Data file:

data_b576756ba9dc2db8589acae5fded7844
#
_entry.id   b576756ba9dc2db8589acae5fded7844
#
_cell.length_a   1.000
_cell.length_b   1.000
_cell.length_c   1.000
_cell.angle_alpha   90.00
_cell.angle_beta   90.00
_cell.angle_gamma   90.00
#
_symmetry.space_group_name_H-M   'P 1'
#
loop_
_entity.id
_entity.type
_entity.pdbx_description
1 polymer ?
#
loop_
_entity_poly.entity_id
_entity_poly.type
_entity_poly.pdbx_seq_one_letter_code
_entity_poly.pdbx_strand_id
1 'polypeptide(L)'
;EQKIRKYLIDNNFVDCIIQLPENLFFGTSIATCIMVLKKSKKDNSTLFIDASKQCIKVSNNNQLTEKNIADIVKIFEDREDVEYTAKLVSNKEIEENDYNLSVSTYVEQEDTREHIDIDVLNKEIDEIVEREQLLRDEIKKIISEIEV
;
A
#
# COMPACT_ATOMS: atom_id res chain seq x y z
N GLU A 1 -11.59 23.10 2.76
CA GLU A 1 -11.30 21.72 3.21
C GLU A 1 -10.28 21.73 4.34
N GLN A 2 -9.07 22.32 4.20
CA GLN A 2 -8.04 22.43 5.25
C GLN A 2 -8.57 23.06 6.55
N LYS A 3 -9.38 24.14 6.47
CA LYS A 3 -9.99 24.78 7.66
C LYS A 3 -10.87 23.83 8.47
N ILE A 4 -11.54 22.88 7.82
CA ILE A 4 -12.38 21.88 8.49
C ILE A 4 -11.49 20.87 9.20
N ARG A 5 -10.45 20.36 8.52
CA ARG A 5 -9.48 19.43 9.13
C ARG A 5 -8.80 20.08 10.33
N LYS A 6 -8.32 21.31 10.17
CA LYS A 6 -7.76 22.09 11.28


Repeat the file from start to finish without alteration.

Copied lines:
data_b576756ba9dc2db8589acae5fded7844
#
_entry.id   b576756ba9dc2db8589acae5fded7844
#
_cell.length_a   1.000
_cell.length_b   1.000
_cell.length_c   1.000
_cell.angle_alpha   90.00
_cell.angle_beta   90.00
_cell.angle_gamma   90.00
#
_symmetry.space_group_name_H-M   'P 1'
#
loop_
_entity.id
_entity.type
_entity.pdbx_description
1 polymer ?
#
loop_
_entity_poly.entity_id
_entity_poly.type
_entity_poly.pdbx_seq_one_letter_code
_entity_poly.pdbx_strand_id
1 'polypeptide(L)'
;EQKIRKYLIDNNFVDCIIQLPENLFFGTSIATCIMVLKKSKKDNSTLFIDASKQCIKVSNNNQLTEKNIADIVKIFEDREDVEYTAKLVSNKEIEENDYNLSVSTYVEQEDTREHIDIDVLNKEIDEIVEREQLLRDEIKKIISEIEV
;
A
#
# COMPACT_ATOMS: atom_id res chain seq x y z
N GLU A 1 -11.59 23.10 2.76
CA GLU A 1 -11.30 21.72 3.21
C GLU A 1 -10.28 21.73 4.34
N GLN A 2 -9.07 22.32 4.20
CA GLN A 2 -8.04 22.43 5.25
C GLN A 2 -8.57 23.06 6.55
N LYS A 3 -9.38 24.14 6.47
CA LYS A 3 -9.99 24.78 7.66
C LYS A 3 -10.87 23.83 8.47
N ILE A 4 -11.54 22.88 7.82
CA ILE A 4 -12.38 21.88 8.49
C ILE A 4 -11.49 20.87 9.20
N ARG A 5 -10.45 20.36 8.52
CA ARG A 5 -9.48 19.43 9.13
C ARG A 5 -8.80 20.08 10.33
N LYS A 6 -8.32 21.31 10.17
CA LYS A 6 -7.76 22.09 11.28